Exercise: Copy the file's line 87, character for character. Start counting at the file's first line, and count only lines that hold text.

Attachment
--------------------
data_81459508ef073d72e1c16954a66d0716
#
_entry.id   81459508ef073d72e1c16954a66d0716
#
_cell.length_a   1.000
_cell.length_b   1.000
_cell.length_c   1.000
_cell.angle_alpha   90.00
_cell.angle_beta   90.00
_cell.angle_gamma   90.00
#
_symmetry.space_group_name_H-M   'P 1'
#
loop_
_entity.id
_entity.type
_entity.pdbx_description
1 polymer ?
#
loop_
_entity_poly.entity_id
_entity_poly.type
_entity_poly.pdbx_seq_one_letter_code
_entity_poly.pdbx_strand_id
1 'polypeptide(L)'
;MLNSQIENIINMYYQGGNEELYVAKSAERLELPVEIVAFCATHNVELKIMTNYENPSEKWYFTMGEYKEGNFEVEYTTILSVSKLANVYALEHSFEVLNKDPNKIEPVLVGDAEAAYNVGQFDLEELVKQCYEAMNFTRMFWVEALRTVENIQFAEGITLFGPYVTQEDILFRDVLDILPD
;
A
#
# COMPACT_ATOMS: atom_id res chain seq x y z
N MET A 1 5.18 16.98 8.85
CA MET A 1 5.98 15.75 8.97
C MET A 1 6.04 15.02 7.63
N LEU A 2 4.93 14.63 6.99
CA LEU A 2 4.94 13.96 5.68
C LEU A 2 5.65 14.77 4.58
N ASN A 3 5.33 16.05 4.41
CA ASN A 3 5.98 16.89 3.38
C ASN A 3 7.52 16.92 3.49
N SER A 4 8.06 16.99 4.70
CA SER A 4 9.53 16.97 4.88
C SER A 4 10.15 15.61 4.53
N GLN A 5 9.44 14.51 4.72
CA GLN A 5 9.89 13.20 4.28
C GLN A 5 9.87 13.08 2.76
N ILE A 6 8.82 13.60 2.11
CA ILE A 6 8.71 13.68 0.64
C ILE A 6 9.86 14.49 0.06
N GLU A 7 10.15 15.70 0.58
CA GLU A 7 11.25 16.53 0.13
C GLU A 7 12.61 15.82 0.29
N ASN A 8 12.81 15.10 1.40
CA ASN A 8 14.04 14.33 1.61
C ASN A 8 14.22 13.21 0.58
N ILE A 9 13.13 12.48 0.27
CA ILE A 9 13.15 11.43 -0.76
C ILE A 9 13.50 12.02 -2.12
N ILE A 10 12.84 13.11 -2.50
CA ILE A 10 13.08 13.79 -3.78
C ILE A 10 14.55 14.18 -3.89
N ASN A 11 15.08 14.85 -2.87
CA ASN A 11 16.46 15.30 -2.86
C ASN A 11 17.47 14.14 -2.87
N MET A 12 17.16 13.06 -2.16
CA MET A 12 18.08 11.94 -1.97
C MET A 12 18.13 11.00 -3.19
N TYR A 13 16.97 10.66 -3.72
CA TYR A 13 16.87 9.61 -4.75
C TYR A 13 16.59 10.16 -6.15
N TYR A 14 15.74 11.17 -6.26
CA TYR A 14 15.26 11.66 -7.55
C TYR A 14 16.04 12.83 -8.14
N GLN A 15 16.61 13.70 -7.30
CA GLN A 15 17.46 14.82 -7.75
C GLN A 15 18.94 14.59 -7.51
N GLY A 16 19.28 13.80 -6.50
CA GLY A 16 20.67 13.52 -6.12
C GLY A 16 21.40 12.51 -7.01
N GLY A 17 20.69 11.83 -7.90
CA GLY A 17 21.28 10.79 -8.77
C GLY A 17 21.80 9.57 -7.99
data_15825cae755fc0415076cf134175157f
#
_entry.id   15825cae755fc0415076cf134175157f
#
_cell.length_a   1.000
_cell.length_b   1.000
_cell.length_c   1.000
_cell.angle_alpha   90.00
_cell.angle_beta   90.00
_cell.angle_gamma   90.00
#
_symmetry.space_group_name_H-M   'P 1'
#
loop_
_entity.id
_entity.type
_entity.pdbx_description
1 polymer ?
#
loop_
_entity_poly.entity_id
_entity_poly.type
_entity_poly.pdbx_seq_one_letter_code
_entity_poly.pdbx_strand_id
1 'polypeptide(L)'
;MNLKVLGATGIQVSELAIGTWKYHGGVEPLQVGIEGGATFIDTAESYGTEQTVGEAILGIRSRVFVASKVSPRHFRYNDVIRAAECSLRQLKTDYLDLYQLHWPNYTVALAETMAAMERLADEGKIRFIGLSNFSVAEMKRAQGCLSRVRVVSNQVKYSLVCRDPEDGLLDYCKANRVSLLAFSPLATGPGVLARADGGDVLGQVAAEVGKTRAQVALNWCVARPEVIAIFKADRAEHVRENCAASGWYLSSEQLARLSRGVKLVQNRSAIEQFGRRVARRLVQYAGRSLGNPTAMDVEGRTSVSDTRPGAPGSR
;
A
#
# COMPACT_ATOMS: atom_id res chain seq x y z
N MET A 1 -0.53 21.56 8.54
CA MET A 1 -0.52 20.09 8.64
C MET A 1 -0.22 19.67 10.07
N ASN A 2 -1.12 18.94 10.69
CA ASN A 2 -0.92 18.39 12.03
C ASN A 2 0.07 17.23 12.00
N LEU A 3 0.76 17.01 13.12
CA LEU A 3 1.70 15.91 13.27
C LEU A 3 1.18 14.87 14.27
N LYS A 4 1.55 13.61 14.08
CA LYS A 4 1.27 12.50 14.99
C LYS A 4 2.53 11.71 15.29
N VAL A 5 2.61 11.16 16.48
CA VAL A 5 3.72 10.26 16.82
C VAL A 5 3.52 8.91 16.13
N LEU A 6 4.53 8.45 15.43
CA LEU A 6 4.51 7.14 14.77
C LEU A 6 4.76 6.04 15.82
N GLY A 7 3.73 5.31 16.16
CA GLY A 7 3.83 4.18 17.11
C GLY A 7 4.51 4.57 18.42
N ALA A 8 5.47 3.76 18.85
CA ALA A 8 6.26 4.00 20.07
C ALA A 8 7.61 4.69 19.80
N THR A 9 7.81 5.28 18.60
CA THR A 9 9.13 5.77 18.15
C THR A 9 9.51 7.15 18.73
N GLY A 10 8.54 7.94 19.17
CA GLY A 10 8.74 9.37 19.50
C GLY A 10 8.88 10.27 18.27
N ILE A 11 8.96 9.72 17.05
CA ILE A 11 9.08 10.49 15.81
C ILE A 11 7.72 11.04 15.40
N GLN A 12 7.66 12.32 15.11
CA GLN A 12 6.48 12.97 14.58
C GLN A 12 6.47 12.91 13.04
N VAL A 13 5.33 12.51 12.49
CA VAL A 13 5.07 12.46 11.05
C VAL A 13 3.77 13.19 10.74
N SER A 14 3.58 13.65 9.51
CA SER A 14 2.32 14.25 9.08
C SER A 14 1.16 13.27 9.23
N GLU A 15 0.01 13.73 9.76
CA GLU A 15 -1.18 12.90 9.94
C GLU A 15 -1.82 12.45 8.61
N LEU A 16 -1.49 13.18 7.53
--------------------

_cell.length_b   1.000